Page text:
Are record-low interest rates masking high-cost mortgage lending?

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WATCH: John Oliver slams Cashland’s $300 mortgage

Avoids 28% interest rate cap in Ohio

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Everyone by now should be well aware of the mix of necessity and usury associated with the payday lending industry.

And, they should also be aware of the feeble attempts to regulate it.

Comedian John Oliver on HBO’s Last Week Tonight, tore apart the industry in the below news segment.

In the clip, he cites examples of interest rates exceeding 1900% in some cases. Yes, you heard that correctly, to which Oliver replies:

“Even the most demanding, abusive football coach only ask for 110%,” he said.

Of course, the real problem with payday loan is it locks the borrower in a never-ending cycle of debt, or so it must feel for the borrower.

The Consumer Financial Protection Bureau presented this graph to show how one payday lender ACE Cash Express looks to capitalize on keeping borrowers in a circle of debt.

“Basically, payday loans are the Lay’s potato chips of finance — you can’t have just one and they’re terrible for you,” Oliver said.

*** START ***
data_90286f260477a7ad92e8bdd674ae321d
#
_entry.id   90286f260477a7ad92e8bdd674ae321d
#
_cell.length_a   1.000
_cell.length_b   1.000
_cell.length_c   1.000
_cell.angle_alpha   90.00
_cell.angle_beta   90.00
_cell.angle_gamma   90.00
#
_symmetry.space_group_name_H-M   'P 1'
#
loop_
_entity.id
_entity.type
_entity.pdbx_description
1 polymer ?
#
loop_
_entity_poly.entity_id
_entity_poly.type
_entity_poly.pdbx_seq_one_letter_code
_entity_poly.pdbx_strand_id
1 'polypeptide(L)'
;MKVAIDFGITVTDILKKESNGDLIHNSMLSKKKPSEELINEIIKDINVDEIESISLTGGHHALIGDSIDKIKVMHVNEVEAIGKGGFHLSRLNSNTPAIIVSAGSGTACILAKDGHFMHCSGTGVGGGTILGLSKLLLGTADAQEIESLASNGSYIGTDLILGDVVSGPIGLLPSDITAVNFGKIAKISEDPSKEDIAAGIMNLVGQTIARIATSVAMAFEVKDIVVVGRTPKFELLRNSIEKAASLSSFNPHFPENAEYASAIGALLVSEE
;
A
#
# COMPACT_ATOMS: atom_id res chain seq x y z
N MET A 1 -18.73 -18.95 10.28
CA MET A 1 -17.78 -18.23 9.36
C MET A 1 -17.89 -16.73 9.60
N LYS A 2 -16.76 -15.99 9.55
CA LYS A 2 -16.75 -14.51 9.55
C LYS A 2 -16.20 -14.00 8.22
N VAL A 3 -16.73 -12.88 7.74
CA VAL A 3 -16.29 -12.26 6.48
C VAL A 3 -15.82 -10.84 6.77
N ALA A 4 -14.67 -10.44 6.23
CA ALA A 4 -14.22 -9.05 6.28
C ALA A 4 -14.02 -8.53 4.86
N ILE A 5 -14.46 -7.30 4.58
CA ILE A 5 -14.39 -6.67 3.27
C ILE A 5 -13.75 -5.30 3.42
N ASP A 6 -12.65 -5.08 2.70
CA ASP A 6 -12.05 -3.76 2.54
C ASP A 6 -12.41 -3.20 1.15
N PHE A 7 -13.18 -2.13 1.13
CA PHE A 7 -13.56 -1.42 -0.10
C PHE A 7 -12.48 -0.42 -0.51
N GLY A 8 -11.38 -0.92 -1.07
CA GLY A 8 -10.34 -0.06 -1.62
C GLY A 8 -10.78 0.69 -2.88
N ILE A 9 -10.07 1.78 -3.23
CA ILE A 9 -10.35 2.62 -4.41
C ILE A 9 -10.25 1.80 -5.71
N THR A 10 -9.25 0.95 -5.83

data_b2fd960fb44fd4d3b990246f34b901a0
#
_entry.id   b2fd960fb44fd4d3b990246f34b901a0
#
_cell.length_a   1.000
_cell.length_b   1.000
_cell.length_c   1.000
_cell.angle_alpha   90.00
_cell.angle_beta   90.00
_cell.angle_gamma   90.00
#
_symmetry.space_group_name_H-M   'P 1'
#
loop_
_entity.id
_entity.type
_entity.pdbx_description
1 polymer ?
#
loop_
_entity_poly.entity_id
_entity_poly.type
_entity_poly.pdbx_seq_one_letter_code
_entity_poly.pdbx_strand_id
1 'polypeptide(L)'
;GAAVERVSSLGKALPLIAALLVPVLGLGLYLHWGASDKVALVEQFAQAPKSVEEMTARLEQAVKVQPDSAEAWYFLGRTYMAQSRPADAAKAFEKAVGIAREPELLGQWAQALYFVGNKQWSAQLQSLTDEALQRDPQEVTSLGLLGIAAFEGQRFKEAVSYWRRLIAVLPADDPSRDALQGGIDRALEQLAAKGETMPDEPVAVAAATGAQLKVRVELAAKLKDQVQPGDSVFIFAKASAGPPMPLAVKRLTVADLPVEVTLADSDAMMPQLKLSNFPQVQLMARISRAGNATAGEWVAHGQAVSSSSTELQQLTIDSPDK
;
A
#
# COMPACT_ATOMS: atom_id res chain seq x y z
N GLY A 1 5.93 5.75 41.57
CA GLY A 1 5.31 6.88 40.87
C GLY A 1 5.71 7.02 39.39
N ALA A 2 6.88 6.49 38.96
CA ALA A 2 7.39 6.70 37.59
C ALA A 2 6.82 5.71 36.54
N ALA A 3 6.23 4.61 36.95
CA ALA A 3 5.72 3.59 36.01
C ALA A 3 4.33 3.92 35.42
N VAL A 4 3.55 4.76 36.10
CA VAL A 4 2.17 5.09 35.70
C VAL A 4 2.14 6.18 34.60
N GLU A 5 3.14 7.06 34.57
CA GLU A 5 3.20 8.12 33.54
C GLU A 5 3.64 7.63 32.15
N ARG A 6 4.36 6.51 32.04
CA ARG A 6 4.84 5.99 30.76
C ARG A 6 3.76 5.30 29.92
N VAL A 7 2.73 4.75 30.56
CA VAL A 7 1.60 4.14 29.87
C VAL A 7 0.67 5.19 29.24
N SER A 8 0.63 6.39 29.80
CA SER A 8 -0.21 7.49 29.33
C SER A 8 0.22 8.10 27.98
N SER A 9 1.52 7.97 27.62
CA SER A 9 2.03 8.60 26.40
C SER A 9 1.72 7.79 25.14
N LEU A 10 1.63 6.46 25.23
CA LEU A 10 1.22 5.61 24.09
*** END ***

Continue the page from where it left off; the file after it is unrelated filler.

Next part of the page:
So, why don’t states simply regulate the industry?

Well it’s not that easy. These companies will go to extraordinary lengths to avoid the regulatory oversight.

In Ohio, Oliver cites Cashland Financial Services as avoiding registering as a short-term lender in order to avoid the provisions of the recently enacted Short-Term Loan Law that caps interest rates at 28%.

Instead, Cashland is registered as a mortgage lender, offering mortgages as low as $300. Oliver goes for the throat.

“Why even bother calling yourselves mortgage lenders? Why not just call yourself ‘peanut butter octopus’ companies? You can’t regulate peanut butter octopi; they don’t technically exist,” he said.

Click the video below, or here to pick up at the Cashland part around the 11:25 mark, but be warned, graphic language populates the end of the clip when comedienne Sarah Silverman begins the satirical “Anything Else” campaign.

Again: Not Safe For Work.

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